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Amnesty: Enduring Occupation

Amnesty International releases report on 40th Anniversary of Israel’s Occupation of the Palestinian Territories

Enduring Occupation, Photo from AI report

Marking the 40th year of Occupation of Gaza, the West Bank and East Jerusalem, human rights group Amnesty International released a 45 page report citing gross human rights violations, breaches of International law, and breaches of UN resolutions with respect to the rights of Palestinians.

In addition to highlighting the various repercussions of Israel’s 700 km Apartheid Wall, built on Palestinian land well-within 1967 borders, and the over 500 Israeli checkpoints and roadblocks which hinder Palestinian movement within the West Bank and impact on every aspect of Palestinians’ lives, the Amnesty report documents the expansionist settlement policies within Palestinian territories, the severe food and economic crises resulting from economic and movement restrictions, the continued policy of illegal Israeli demolitions of Palestinian homes, and the systematic enforcement of Apartheid policies against Palestinians in their own Territories. Amnesty calls on Israel to immediately end its Occupation of the West Bank, Gaza and East Jerusalem, and highlights the urgent need for international monitoring mechanisms.

Excerpts from the report:

To View Full Report, click HERE

Khaled Daud Faqih was just six months old when he died on 8 March 2007 at an Israeli army checkpoint. His father Daud, a teacher, told Amnesty International:

“My son Khaled was having difficulty breathing. I called a neighbour who has a car and with my wife and the baby we set off immediately for the hospital in Ramallah. Khaled had previously had attacks like this and we took him to hospital and there he was put under the oxygen tent and he always got better.

“We arrived at the Atara checkpoint at 12.45am. From there it was another 10 minutes to the hospital. The soldiers stopped us. I told them that my baby was sick and urgently needed to get to the hospital in Ramallah. I spoke to them in Hebrew. They asked for our IDs. The driver and I gave ours but my wife had left hers at home in the hurry. I told the soldiers and they said we could not pass without her ID. I begged them to let us pass. They looked in the car and saw that there was nothing and that the baby had problems breathing and his limbs were trembling. I told the soldiers that every minute, every second mattered; that the baby needed oxygen urgently. They told us to wait and I kept pleading with them. Then the baby died. It was 1.05am.”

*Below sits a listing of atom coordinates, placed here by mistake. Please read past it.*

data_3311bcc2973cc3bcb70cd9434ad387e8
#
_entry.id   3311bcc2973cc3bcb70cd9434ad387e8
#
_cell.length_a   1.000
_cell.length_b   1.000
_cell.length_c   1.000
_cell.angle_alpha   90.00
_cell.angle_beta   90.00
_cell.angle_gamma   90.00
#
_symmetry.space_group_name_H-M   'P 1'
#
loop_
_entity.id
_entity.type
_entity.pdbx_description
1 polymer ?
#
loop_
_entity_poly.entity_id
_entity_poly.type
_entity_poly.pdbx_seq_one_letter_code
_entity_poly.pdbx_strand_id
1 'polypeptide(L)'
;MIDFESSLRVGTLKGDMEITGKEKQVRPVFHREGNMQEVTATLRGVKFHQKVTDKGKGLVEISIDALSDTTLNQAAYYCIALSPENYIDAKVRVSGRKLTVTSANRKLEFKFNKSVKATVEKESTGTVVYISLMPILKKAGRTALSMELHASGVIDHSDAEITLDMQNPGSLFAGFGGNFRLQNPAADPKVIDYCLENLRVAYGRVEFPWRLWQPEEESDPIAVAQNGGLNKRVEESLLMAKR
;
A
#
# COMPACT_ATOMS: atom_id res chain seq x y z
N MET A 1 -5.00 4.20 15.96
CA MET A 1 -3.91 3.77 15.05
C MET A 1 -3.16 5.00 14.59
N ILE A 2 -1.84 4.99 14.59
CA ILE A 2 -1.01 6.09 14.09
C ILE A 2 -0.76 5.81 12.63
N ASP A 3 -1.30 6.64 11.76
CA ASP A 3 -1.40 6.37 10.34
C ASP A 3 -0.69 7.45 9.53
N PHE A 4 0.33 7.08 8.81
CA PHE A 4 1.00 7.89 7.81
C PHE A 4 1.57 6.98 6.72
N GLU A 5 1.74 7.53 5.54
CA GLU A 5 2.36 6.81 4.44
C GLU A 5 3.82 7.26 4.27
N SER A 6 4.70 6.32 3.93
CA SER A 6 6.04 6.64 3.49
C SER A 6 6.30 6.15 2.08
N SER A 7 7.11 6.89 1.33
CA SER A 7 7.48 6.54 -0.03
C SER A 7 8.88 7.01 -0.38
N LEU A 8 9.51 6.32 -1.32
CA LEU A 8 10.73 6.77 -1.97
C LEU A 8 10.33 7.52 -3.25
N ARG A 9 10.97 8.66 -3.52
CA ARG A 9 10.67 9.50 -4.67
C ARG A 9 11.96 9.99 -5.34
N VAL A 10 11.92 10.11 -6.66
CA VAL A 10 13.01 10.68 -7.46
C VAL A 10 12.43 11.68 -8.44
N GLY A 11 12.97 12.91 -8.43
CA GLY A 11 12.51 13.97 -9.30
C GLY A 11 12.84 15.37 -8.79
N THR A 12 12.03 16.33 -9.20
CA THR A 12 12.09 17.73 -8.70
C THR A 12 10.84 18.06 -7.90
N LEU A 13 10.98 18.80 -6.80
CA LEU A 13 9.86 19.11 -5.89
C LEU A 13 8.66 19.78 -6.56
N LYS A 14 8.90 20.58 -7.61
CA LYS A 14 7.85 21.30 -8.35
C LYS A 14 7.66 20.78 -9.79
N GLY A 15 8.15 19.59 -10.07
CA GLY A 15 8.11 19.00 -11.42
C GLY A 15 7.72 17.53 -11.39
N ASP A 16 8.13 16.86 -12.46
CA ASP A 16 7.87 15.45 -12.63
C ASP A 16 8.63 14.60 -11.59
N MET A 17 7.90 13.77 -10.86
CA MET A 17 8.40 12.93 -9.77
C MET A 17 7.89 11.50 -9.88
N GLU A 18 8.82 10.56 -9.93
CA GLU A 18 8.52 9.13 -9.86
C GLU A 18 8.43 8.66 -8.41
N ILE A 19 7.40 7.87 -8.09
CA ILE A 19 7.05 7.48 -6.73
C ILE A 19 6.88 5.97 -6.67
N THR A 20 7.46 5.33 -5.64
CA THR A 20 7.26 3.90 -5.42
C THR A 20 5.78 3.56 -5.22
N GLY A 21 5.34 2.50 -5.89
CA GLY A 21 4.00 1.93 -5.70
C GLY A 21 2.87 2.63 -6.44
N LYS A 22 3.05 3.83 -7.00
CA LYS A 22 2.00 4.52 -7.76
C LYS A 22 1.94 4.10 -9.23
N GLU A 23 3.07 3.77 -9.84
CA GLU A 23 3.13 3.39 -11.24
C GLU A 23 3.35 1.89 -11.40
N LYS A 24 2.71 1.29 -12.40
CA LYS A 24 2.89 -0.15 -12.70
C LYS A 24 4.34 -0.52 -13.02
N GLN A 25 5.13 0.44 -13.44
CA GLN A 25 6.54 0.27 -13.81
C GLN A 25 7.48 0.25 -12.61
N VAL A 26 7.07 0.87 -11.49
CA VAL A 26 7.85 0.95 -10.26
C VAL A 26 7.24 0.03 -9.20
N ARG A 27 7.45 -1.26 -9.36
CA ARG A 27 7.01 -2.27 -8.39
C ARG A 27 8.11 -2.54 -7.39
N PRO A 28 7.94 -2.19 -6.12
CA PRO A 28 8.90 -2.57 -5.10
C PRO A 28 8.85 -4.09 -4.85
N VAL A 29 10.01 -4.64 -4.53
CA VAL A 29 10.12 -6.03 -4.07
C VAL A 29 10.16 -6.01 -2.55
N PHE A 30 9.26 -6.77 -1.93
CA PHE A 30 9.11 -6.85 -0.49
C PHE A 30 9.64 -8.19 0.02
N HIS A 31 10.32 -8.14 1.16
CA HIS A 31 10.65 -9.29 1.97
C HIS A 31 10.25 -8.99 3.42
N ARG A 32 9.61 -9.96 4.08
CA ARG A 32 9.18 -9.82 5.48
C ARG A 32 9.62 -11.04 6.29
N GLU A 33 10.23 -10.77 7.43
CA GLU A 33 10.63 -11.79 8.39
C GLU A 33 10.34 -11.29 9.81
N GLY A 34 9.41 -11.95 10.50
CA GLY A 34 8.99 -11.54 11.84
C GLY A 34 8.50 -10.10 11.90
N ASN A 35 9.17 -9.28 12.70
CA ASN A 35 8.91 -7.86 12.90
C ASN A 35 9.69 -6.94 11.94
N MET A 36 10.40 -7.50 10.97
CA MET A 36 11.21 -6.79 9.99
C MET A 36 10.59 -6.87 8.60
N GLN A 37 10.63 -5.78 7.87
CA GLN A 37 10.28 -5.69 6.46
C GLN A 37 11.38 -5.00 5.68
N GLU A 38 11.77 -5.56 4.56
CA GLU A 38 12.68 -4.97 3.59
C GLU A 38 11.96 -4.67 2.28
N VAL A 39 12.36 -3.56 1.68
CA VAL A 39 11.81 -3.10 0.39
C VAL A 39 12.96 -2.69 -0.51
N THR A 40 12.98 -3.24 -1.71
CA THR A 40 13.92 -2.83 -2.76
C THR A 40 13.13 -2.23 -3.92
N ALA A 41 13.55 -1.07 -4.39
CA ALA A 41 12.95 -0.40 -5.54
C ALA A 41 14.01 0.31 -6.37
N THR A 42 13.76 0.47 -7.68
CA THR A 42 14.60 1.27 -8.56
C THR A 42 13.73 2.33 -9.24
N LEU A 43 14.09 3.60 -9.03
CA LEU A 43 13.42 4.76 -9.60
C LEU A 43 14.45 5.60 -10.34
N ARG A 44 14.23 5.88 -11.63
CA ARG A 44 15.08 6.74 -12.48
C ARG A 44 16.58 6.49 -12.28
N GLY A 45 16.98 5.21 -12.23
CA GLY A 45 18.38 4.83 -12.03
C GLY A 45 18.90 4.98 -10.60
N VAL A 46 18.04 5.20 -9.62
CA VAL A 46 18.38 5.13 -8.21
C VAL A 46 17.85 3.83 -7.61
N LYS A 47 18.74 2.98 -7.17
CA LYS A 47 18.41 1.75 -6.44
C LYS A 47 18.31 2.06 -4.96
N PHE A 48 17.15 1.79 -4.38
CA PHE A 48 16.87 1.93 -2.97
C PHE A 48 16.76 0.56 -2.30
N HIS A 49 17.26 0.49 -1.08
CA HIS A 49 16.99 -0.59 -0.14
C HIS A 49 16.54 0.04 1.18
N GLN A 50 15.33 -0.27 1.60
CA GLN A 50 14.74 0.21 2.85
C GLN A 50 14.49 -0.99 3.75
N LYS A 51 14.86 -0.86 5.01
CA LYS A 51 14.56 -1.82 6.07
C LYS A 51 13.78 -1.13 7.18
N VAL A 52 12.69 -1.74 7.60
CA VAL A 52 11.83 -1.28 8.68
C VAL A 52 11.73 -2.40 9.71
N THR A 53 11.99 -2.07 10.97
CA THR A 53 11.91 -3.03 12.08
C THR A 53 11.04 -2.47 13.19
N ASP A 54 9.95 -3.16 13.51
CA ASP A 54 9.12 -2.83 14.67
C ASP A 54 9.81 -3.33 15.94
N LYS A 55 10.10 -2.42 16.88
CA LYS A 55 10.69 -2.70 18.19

The hundreds of checkpoints and blockades which every day force long detours and delays on Palestinians trying to get to work, school or hospital, have for years limited their access to essential health services and caused medical complications, births at checkpoints and even death.

The Israeli authorities contend that this regime of closures and restrictions is necessary to prevent Palestinians from entering Israel to carry out suicide bombings and other attacks.
However, virtually all the checkpoints, gates, blocked roads and most of the fence/wall are located inside the West Bank – not between Israel and the West Bank. They curtail or prevent movement between Palestinian towns and villages, splitting and isolating Palestinian communities, separating Palestinians from their agricultural land, hampering access to work, schools, health facilities and relatives, and destroying the Palestinian economy.

Map of Occupied West Bank, AI report

West Bank, including East Jerusalem, occupied by Israel since June 1967:

5,600km2 total area: about 130km north-south and 65km east-west
200+ unlawful Israeli settlements and “outposts”
500+ Israeli military checkpoints and blockades
700km of roads that are banned for Palestinians
700km of fence/wall, 80 per cent of it on Palestinian land

The UN Office for the Coordinator of Humanitarian Affairs (OCHA) records the number of checkpoints and blockades in the West Bank. In March 2007 there were 549. Of these, 84 were manned checkpoints and 465 were unmanned blockades, such as locked gates, earth mounds or ditches that make roads impassable, cement blocks and other obstacles that block access to roads.